The Boulder Valley Comprehensive Plan (BVCP) is an agreement that guides land use in the Boulder County area that surrounds the city of Boulder (about 12,000 residents and 44,000 acres of land) and within the city (about 104,000 residents and 16,000 acres). Recent comments from several Boulder City Council members indicate some frustration with implementation of the BVCP using a process called “four-body review.” Under these time-honored and effective procedures, some BVCP changes of policy and land-use designation must be approved by majority votes of the four bodies with expertise in land-use decisions: City Council, Planning Board, county commissioners, and county Planning Commission.As former members and chairs of the county Planning Commission (both of us) and the city Planning Board (one of us), we believe we have a thorough understanding of BVCP processes. The four-body approval process ensures both responsiveness to the electoral process (all those formally involved in the approval process are either elected or appointed by elected officials) and long-term stability necessary for BVCP implementation, providing residents and local government a clear indication of how their neighborhoods and lands are to be managed in the coming years. Because of the BVCP’s important role in coordinating city and county actions and decisions, representing the interests of both city and county residents, and its generally acknowledged success over the past four decades, changes to the process by which the BVCP is adopted should be considered only with great care.
The Boulder Valley School District is backing away from a plan to sell the University Hill Elementary building to CU, Superintendent Bruce Messinger said at Tuesday’s school board meeting. The administrative recommendation not to move forward came after the board discussed a feasibility study on the plan Tuesday in a closed-door session to allow for confidential real estate discussions.The district-commissioned study, by architectural firm Hord Coplan Macht, is expected to be made public on Wednesday. But district officials said the study showed the proposal’s costs were prohibitive.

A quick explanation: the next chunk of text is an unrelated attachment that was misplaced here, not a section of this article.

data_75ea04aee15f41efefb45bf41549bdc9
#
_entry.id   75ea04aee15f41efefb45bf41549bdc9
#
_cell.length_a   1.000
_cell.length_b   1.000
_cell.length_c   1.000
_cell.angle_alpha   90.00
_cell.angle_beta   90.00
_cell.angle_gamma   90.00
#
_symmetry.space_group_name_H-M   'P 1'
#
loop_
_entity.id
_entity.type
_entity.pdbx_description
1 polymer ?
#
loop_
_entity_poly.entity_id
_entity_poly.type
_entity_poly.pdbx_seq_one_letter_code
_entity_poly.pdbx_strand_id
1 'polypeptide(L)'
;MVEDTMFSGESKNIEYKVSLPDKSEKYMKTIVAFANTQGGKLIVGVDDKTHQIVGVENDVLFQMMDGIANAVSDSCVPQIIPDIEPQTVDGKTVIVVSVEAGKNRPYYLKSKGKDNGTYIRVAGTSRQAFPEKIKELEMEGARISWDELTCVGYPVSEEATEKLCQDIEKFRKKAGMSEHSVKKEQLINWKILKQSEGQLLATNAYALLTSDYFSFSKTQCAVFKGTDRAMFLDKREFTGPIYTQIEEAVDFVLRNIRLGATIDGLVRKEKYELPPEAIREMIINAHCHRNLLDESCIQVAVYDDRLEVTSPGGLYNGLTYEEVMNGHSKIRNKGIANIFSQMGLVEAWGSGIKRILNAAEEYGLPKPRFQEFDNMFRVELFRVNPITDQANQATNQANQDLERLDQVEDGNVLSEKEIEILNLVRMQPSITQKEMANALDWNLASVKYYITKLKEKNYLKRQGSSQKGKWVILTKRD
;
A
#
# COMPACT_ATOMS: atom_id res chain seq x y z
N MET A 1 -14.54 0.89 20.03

Though the district was waiting for the results of the feasibility study before soliciting community feedback, the proposal had drawn criticism from both parents and community members.
As commercial development explodes in Boulder, the most vulnerable among us continue to be shortchanged. Though new commercial development brings jobs, it increases the demand for already scarce housing, skyrocketing housing prices and rents. Consequently, longtime lower- and middle-income residents are being forced out of Boulder at an unprecedented rate. Attempting to address the affordable housing issue, City Council passed a $12-per-square-foot affordable housing (AH) linkage fee on commercial development, $3 less than city staff recommended. … Alas, it is business as usual on the council — emphasis on “business.” The special interests call the shots and the taxpayer foots the bill. Some things never change. Keep this in mind when November’s election rolls around.
When you travel on I-25 in Denver, you can’t miss the Broncos’ Mile High Stadium. It dominates the landscape. And, when you travel on Broadway in Boulder, it’s hard to miss the grand, historic University Hill Elementary building across the street from CU. … Boulder Valley School District voters consented to renovating Uni Hill as part of the 2014 capital construction bond election. Now BVSD is considering selling the Uni Hill campus to CU … Why now, when the district has the money it needs to renovate Uni Hill? What “problem” is BVSD trying to solve?
Lincoln Miller’s op-ed in response to Steve Pomerance’s column about property tax exemptions for the Masala co-op raises questions about Boulder County’s property tax lien auction. If the BHC/BHA “authority” setup exists to help low-income residents find affordable housing, then what is the justification for the BoCo property tax lien auction which penalizes financially-distressed property owners for failing to pay property taxes?
A version of this letter was originally published on boulderna.org as Tax-exempt co-ops and property tax increases.
If our affordable-housing program in Boulder aims to provide workforce housing, then why is the burden of affordable housing’s property tax-exempt status being carried on the backs of the residential homeowner?